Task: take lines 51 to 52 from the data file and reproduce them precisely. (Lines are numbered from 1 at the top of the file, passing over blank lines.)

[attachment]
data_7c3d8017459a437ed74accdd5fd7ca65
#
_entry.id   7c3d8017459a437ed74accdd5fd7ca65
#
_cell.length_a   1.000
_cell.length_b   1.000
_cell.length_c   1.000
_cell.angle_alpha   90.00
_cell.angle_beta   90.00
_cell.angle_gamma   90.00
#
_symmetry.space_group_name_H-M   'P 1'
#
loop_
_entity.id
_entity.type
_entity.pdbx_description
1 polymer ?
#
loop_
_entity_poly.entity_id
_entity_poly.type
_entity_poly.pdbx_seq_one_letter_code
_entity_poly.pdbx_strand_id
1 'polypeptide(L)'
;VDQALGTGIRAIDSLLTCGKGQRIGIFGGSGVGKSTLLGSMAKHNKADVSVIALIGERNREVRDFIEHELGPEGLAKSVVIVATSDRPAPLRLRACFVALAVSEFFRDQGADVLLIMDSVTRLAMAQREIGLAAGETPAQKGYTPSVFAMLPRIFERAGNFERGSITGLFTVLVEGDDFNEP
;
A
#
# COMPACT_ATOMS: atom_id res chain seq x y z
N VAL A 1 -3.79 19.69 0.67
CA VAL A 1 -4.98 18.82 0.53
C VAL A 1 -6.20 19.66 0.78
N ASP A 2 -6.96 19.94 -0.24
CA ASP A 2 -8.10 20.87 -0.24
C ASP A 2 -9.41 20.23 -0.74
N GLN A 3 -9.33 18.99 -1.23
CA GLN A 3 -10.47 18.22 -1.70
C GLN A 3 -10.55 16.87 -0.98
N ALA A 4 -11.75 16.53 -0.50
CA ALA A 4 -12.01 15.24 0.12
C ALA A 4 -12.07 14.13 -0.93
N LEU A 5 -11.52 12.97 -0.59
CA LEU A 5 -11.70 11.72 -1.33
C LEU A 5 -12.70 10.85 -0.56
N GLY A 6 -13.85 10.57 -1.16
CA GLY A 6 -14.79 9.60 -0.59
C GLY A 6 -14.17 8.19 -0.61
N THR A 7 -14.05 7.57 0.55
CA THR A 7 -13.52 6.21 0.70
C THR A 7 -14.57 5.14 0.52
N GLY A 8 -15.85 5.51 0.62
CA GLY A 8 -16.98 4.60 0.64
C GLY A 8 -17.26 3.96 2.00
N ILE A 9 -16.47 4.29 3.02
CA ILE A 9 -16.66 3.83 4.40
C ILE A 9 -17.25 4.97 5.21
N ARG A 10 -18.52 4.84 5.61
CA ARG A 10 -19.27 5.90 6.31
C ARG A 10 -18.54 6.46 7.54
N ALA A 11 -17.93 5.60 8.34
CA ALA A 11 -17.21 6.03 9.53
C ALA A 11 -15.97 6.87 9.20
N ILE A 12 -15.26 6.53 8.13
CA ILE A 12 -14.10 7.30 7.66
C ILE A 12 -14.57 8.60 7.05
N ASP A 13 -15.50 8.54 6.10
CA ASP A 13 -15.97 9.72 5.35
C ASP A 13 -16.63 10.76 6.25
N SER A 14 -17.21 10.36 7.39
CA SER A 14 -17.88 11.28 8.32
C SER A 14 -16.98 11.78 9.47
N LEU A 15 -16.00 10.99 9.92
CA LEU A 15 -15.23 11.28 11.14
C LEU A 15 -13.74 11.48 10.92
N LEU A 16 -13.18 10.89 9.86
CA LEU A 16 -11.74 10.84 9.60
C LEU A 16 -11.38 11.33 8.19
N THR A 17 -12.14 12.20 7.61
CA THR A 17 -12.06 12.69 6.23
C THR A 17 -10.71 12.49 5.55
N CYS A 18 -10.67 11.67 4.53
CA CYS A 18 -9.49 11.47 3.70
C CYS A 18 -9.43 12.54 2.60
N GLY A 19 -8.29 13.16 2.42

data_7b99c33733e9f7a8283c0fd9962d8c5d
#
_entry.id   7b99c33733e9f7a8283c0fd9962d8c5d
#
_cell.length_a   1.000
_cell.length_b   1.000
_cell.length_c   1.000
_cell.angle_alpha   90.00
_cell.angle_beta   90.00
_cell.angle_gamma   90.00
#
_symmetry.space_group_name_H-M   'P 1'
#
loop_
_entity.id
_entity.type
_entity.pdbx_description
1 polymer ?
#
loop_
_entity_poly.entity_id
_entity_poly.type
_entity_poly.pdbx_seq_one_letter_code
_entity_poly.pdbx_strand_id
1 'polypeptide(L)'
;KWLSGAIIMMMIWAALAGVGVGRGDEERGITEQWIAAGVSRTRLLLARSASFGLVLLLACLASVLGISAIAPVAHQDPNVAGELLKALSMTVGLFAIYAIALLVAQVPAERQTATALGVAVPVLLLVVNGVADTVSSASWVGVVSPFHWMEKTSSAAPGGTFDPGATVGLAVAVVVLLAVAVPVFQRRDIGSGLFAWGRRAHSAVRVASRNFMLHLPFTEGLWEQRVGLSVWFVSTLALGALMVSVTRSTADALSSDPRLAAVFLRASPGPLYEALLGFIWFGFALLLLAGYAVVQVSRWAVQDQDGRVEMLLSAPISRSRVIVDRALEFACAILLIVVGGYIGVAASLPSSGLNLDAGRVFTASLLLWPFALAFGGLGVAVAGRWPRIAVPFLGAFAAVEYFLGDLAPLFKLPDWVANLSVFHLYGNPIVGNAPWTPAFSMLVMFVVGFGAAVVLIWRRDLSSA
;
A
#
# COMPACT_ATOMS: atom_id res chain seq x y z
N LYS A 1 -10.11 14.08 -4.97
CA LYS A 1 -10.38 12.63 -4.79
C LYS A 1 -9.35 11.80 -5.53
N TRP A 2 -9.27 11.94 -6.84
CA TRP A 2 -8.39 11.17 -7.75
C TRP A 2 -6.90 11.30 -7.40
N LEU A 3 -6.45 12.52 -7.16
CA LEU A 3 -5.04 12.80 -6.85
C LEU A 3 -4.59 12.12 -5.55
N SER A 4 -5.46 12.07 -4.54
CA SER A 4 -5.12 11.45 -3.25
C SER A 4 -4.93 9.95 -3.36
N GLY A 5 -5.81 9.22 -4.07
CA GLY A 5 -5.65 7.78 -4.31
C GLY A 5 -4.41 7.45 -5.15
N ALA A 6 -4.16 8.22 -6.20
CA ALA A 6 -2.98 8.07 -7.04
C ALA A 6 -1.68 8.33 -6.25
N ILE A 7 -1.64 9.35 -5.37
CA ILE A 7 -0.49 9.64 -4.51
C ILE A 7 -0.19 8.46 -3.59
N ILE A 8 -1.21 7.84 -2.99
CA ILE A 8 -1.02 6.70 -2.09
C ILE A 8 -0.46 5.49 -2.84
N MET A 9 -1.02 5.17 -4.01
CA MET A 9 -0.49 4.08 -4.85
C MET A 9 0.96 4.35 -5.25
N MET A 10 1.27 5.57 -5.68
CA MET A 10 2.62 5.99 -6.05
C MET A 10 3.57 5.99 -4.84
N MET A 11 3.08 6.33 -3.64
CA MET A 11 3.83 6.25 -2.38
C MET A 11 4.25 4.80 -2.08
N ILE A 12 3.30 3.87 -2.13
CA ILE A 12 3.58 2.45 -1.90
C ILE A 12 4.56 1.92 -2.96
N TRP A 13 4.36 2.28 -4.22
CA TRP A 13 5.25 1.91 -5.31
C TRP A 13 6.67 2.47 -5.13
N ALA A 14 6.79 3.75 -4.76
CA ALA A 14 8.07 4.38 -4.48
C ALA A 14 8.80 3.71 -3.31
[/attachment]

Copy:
C THR A 7 -14.57 5.14 0.52
N GLY A 8 -15.85 5.51 0.62